Exploring a new place with your kids can be a lot cheaper if you take advantage of free things to do and see. Philadelphia has lots of free places to enjoy with your family. A free firefighter’s museum, free walking and bike trails, fountains for little kids to splash in, Benjamin Franklin’s church, a free skateboard park, and a colonial street are just a handful of the free things to explore in Philadelphia.
Fun & Free Things to Do in Philadelphia
1. Free parks in Philadelphia with fountains kids can play in
At Dilworth Park, little kids can splash in the spray of a fountain that dances in time to music or play on the lawn with oversized blocks. The whole family can catch a free movie or performance, scheduled during warmer months. In winter, the fountain is converted into an ice skating rink. Bring your own food to picnic or buy food at the on-site café or gelato stand. Dilworth Park is located at the base of the iconic City Hall building (Broad & Market Streets).
Toddlers and little kids will enjoy the splash fountain and inches-deep wading pool at Sister Cities Park, at 18th and Benjamin Franklin Parkway. Bring your own toy boat to float in the “creek” that flows into the wading pond. This small park has a café and Visitor Center with information about Philadelphia sites. Legs tired from a visit to the Natural History Museum or Franklin Institute, both located close by, might appreciate a short rest at Sister Cities Park. Bonus: free picture books to borrow and read at the park!
2. Free skateboard park
Kids of all ages can enjoy watching the daring feats of the skateboarders who practice their tricks in Paine’s Park, a park adjacent to the Philadelphia Museum of Art that was built to welcome skateboarders (and keep them out of parks used mostly by pedestrians). Sit and enjoy watching – or let your tween or teen try their own tricks.
3. Free walking and biking trails
The Schuylkill Banks Trail is a paved ribbon park that runs alongside the Schuylkill River in Center City Philadelphia. The riverbank trail is popular with runners, walkers, bikers, picnickers, and strollers who want to take in the view, so people watching is fun. In the summer, you might even catch a free movie or concert along the riverbank. Schuylkill Banks Trail extends from South Street Bridge to Fairmount Water Works (a gorgeous building located in the park behind the Philadelphia Art Museum).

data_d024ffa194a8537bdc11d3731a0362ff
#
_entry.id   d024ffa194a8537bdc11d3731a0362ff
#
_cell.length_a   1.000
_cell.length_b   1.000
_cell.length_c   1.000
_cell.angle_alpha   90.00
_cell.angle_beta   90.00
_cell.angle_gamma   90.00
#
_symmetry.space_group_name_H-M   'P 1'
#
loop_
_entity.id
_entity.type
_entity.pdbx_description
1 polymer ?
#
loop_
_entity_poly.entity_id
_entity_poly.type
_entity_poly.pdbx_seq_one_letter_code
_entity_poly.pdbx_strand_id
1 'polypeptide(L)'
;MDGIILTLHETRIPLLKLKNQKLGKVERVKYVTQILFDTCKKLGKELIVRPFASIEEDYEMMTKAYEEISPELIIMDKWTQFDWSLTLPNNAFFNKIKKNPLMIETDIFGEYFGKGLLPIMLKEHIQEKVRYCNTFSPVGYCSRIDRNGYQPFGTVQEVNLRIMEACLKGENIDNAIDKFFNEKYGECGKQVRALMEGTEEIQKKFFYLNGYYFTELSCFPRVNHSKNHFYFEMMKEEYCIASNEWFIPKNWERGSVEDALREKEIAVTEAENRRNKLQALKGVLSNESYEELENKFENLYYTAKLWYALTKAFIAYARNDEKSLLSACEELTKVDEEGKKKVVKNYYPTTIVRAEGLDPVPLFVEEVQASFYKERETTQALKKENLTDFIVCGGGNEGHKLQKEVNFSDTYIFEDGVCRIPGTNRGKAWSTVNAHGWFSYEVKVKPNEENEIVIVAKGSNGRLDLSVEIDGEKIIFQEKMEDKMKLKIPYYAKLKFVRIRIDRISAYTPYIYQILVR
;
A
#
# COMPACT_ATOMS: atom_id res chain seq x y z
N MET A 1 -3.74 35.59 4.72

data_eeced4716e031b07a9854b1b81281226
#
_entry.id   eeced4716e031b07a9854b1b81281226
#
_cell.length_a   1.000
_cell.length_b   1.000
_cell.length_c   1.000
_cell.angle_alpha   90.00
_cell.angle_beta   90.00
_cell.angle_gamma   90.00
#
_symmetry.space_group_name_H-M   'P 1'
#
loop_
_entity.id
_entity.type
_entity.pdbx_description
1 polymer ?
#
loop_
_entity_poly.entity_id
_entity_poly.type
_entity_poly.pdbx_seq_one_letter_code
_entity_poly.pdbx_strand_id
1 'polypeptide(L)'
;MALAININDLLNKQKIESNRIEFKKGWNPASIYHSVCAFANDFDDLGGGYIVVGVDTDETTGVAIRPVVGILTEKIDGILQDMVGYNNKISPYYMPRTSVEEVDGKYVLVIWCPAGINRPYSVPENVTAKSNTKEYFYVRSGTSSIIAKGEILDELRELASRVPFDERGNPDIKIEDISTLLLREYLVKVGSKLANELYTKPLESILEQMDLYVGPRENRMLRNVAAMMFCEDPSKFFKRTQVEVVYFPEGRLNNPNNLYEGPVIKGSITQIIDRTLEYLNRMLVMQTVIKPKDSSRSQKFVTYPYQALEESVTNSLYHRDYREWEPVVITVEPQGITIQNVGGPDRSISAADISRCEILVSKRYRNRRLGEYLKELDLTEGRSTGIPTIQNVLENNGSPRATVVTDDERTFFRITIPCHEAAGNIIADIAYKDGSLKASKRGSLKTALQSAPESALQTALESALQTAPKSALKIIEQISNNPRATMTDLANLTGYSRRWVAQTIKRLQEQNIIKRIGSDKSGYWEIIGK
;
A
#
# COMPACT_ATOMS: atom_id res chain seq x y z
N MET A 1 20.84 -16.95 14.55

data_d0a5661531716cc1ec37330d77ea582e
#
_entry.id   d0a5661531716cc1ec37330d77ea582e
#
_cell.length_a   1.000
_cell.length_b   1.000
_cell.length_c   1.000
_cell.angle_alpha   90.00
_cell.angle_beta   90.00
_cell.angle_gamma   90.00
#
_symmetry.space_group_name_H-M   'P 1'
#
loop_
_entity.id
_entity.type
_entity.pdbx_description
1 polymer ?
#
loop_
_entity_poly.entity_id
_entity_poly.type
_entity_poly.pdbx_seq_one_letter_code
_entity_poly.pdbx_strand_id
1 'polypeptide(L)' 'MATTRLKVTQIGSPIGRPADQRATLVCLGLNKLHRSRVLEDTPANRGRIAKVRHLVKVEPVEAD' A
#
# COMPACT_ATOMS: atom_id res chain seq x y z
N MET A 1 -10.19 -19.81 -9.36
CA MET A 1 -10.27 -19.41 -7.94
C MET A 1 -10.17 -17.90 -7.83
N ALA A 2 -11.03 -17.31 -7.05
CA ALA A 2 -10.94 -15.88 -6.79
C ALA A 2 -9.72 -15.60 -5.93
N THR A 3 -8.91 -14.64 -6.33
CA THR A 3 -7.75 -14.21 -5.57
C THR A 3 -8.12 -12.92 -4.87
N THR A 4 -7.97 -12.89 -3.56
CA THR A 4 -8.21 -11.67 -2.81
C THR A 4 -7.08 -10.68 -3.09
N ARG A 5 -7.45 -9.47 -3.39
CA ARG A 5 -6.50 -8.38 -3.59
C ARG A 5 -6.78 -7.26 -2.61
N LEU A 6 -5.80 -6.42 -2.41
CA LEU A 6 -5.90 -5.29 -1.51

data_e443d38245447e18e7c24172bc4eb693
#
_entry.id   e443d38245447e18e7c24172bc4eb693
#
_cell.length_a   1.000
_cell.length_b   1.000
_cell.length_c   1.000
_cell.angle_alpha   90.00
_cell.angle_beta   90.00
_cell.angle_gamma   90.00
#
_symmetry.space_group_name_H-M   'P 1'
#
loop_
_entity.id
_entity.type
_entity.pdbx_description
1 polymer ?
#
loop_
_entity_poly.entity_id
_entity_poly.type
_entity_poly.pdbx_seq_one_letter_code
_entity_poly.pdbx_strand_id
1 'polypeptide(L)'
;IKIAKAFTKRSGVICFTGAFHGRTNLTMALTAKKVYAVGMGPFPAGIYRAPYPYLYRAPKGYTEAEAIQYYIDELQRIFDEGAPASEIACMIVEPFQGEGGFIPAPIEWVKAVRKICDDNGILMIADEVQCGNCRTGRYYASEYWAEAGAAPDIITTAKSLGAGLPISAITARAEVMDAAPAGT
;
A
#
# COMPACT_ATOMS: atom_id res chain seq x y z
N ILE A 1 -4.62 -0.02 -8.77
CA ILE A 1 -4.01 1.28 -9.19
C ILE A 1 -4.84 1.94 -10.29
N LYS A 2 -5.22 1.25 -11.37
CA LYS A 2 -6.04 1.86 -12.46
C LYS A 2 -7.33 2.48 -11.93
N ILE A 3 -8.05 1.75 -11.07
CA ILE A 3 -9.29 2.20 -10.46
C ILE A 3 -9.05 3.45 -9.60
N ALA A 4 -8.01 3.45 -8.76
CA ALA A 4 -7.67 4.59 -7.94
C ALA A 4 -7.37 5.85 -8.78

The Schuylkill River Trail continues for many miles past the Fairmount Water Works, as a paved bike and walking path that hugs the riverbank (but has a heavily trafficked street on the other side). Shade trees, lawn, benches, and sculptures offer stopping points along the way. The trees are especially pretty when flowering in spring.
If your family likes to hike in the woods, try Forbidden Drive, the dirt road that hugs the twisting Wissahickon Creek. Inside Philadelphia’s sprawling Fairmount Park, Forbidden Drive is reserved for walkers, bikers, and horseback riders. Its name drives home the point that cars are forbidden. Access points to the hiking trail are in several Philadelphia neighborhoods, including Mt. Airy and Chestnut Hill.
4. Free park in Philadelphia with great river view
Race Street Pier is a riverfront pier converted into a tiny urban park that juts into the Delaware River at the foot of Ben Franklin Bridge. The breathtaking view instantly cheers cranky travellers: the Bridge, the river, boats, the New Jersey waterfront and, off in the distance, Philadelphia’s skyline. Plus people watching. People come here to run, walk, read, eat lunch, and enjoy the view. Bonus: free yoga every day; bring your own mat.
If you walk up Race Street to 2d Street, turn left to find several blocks with an eclectic mix of boutiques, art galleries, and – oddly – wholesale restaurant supply stores. Any of these can be fun stops for kids and – if you don’t plunk down bucks for objects d’arte – they’re all free.
5. Free Philadelphia firefighter museum
A draw for younger kids, Fireman’s Hall Museum has real, old-fashioned fire trucks, and packs lots of information about firefighting into its small space. Donation suggested (on Second Street in Old City).
6. Visit a street of houses from Philadelphia’s Colonial Era – for free
On Second between Race and Arch Streets is Elfreth’s Alley, a narrow block of Colonial-era houses that date to the 1700’s, the oldest continuously lived-in residential street in the country. Walking this narrow street makes it easy to imagine what much of Philadelphia looked like in the 18th and 19th centuries.
7. Free animal shelter that looks like a retail shop
If your kids enjoy snuggling cats and dogs, you might stop by PAWS, the animal shelter on Second & Arch that looks like a boutique retail store. You can enter the small rooms to play with the animals. Donation suggested.
8. Philadelphia Church Ben Franklin Attended
Built in the 1700’s, the majestic Christ Church is where Ben Franklin worshipped, along with George Washington, Betsy Ross, and many of our nation’s Founding Fathers (on Second Street between Filbert and Market). For decades, this was the tallest building in the American colonies. The spare white interior is elegant in its simplicity and worth visiting for its beauty. The surrounding burial grounds and garden are a welcome green respite. Benches let you rest, snack, people watch, or all three. Donation suggested. Tours are available, for a fee.
Want more free fun in Philadelphia?
Check out free places for a great view of the Philadelphia skyline and 11 Free Things to do in Philadelphia. For more ideas for teens in Philadelphia, check out 10 Activities for Tweens and Teens in Historic Philadelphia.